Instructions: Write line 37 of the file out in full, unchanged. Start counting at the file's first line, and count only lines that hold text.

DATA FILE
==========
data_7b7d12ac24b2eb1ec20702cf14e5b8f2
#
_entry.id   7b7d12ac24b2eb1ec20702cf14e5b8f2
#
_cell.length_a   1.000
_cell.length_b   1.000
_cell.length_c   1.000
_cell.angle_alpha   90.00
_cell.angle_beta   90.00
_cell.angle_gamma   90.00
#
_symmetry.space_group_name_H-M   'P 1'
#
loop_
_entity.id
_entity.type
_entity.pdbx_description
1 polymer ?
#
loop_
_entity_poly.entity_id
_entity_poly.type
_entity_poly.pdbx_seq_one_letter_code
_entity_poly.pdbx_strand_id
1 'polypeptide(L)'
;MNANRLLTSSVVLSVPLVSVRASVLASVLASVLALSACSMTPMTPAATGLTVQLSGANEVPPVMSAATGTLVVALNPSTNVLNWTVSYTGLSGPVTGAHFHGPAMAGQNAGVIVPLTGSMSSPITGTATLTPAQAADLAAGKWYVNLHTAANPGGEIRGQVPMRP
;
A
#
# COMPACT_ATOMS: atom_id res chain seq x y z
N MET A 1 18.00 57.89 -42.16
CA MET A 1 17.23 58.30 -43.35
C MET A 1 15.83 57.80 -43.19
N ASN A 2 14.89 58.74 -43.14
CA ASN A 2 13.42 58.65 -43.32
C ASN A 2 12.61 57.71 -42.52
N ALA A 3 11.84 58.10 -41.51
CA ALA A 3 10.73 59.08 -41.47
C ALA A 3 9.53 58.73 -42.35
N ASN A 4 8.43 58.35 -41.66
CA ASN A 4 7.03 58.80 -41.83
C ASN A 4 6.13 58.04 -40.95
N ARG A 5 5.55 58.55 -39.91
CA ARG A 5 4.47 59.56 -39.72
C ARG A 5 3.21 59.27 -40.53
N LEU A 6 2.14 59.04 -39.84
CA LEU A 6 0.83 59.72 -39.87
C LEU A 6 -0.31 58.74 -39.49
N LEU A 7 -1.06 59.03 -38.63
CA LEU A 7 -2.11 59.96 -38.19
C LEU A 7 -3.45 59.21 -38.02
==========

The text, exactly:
N ALA A 3 11.84 58.10 -41.51